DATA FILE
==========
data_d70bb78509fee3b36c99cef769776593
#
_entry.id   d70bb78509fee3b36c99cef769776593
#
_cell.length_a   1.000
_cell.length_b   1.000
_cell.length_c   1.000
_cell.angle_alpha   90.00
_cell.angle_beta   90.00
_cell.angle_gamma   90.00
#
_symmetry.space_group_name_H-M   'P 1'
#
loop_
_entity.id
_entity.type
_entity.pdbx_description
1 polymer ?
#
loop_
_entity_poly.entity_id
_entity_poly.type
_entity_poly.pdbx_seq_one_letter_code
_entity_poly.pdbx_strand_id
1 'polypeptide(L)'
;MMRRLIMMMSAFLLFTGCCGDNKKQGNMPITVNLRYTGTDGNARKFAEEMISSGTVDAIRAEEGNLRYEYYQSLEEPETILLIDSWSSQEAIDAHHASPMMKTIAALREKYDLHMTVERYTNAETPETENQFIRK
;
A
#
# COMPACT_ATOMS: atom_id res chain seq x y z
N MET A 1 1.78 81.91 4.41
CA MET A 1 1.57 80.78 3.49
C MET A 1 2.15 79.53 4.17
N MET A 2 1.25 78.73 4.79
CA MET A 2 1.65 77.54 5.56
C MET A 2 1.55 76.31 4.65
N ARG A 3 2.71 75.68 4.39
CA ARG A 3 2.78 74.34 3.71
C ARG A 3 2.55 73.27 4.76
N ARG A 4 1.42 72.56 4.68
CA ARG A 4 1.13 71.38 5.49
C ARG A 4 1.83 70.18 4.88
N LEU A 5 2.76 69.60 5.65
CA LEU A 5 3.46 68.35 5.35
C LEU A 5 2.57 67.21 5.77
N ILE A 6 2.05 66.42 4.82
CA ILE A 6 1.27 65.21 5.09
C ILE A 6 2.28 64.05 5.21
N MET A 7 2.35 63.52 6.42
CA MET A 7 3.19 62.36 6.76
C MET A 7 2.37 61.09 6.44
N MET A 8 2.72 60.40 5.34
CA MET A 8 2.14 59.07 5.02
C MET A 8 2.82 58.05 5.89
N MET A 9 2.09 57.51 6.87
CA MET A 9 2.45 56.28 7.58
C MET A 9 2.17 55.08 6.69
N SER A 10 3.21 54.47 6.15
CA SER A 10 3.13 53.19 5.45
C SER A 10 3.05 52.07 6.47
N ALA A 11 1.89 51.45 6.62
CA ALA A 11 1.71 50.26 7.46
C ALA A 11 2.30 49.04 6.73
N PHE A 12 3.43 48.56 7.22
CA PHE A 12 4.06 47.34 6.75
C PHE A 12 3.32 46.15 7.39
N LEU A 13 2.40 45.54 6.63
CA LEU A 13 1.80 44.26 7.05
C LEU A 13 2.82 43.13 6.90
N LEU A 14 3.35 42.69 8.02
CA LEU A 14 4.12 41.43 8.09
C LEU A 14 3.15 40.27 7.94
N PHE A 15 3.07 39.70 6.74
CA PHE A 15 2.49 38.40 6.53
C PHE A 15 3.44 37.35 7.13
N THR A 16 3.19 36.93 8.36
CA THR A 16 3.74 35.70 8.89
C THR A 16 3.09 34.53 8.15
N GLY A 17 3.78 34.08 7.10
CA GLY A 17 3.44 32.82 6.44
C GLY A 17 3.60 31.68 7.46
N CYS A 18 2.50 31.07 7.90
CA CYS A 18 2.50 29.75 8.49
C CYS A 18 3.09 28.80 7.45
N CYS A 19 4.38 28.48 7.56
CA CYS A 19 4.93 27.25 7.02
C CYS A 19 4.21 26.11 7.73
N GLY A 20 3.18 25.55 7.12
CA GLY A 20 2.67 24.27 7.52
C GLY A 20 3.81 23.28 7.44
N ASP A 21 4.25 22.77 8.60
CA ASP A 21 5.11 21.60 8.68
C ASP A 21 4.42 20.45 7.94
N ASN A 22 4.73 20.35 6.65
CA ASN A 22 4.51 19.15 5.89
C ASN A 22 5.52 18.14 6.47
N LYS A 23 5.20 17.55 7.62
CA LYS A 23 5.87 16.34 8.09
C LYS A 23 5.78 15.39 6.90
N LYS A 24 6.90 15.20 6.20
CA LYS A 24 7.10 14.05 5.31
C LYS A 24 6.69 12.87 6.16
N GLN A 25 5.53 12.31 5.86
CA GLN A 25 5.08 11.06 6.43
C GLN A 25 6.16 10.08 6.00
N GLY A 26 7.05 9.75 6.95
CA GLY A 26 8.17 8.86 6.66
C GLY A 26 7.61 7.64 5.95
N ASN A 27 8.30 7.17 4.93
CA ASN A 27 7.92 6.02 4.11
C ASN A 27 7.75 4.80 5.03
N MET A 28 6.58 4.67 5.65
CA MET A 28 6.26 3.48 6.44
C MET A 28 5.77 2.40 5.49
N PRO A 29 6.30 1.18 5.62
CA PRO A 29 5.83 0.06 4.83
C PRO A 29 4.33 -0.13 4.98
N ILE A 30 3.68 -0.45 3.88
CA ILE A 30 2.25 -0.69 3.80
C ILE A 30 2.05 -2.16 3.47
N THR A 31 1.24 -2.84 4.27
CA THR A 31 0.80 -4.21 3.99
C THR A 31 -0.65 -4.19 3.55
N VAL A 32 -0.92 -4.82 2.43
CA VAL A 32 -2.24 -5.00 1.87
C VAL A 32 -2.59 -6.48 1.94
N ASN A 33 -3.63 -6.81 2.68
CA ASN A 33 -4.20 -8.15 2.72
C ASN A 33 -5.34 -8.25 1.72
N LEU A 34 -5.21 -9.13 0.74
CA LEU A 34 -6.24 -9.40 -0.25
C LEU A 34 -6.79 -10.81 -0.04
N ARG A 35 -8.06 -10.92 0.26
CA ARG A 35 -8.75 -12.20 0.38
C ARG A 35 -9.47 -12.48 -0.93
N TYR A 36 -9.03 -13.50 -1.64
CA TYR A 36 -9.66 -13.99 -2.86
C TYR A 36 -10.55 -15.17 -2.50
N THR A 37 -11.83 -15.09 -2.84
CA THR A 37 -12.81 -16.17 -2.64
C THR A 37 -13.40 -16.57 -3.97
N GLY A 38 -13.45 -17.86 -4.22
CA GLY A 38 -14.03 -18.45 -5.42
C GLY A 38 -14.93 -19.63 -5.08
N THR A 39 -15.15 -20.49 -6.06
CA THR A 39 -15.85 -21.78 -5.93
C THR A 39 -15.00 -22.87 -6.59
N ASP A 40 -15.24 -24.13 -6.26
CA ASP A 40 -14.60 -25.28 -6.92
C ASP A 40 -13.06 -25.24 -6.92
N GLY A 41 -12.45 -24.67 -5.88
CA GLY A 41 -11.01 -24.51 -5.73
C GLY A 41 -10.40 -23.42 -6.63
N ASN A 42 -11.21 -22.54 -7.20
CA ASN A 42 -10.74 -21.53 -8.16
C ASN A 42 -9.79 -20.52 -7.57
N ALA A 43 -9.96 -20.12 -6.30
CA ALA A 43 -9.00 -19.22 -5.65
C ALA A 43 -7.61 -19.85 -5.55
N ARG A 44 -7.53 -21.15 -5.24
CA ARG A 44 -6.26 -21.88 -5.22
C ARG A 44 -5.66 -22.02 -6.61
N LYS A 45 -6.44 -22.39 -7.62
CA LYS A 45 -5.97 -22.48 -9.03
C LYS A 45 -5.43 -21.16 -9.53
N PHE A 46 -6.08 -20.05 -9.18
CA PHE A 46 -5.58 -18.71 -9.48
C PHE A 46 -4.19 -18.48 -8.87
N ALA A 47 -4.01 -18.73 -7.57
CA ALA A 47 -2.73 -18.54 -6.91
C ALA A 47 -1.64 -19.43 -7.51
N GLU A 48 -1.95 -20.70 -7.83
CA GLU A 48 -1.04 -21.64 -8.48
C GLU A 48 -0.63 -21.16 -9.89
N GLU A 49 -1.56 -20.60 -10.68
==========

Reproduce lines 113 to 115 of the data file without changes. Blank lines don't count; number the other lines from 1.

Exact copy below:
CA MET A 28 6.26 3.48 6.44
C MET A 28 5.77 2.40 5.49
N PRO A 29 6.30 1.18 5.62